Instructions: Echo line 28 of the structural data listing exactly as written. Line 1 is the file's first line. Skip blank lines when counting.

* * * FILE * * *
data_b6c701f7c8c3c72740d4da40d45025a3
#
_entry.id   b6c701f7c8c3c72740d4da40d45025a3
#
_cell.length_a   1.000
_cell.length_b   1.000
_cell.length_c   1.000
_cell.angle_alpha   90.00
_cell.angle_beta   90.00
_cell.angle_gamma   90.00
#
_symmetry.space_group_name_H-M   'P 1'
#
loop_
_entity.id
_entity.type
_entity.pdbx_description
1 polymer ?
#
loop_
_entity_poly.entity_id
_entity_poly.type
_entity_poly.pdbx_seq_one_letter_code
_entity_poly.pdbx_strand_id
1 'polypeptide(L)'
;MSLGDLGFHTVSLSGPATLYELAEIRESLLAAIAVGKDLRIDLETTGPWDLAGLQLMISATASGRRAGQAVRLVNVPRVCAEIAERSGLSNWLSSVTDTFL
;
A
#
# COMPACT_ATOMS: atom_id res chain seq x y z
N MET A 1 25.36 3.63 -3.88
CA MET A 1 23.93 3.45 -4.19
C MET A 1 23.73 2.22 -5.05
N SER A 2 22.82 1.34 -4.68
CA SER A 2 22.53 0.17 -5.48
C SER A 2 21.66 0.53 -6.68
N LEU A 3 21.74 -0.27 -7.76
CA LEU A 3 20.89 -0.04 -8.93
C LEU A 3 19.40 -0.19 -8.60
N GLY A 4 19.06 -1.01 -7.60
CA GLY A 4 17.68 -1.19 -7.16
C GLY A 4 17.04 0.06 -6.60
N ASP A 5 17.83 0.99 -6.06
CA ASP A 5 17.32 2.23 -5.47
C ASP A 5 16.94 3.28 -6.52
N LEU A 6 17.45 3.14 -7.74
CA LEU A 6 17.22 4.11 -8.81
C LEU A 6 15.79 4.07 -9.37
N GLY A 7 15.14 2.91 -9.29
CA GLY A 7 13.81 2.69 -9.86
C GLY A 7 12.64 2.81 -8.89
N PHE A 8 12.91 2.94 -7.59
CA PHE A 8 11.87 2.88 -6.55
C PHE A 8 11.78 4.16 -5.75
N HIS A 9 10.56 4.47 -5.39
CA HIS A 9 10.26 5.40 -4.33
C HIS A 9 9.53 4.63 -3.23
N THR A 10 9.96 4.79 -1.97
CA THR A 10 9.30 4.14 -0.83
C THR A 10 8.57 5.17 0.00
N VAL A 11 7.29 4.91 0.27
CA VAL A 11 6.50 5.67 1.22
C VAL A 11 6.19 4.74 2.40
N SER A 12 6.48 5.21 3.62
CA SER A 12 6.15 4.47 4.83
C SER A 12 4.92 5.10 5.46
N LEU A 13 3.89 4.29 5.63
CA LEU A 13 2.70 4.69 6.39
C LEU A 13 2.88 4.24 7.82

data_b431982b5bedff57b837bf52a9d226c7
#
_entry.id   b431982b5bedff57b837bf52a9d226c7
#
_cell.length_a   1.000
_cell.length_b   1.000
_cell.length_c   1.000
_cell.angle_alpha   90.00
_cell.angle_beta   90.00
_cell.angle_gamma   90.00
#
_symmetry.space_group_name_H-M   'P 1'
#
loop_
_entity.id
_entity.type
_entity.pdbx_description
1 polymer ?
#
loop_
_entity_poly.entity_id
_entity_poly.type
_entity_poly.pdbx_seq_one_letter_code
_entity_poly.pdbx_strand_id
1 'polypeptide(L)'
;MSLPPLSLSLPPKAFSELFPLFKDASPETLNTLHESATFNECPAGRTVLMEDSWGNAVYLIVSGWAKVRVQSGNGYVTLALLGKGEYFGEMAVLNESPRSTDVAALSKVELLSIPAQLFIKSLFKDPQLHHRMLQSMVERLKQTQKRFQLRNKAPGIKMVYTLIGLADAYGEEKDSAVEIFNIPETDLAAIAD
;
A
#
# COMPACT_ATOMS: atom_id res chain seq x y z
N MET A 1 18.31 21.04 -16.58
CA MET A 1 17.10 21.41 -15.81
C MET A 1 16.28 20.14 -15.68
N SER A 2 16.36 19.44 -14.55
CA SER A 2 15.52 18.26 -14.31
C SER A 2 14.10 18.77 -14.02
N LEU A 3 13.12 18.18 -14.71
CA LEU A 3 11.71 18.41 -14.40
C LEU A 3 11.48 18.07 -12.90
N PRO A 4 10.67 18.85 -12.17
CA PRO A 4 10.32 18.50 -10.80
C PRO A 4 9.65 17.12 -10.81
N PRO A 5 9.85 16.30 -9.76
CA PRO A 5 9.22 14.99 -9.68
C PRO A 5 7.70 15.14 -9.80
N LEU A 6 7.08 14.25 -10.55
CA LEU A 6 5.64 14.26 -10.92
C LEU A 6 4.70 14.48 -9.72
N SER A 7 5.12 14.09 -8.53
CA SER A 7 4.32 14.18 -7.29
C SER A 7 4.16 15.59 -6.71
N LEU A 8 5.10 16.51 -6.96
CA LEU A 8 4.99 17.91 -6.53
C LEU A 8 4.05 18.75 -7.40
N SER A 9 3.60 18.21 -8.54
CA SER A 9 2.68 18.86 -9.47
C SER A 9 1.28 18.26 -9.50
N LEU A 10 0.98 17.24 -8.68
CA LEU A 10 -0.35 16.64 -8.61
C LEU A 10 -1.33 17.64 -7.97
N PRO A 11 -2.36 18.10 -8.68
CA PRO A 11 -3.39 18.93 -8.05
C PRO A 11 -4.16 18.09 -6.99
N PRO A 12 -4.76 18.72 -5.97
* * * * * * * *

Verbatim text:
A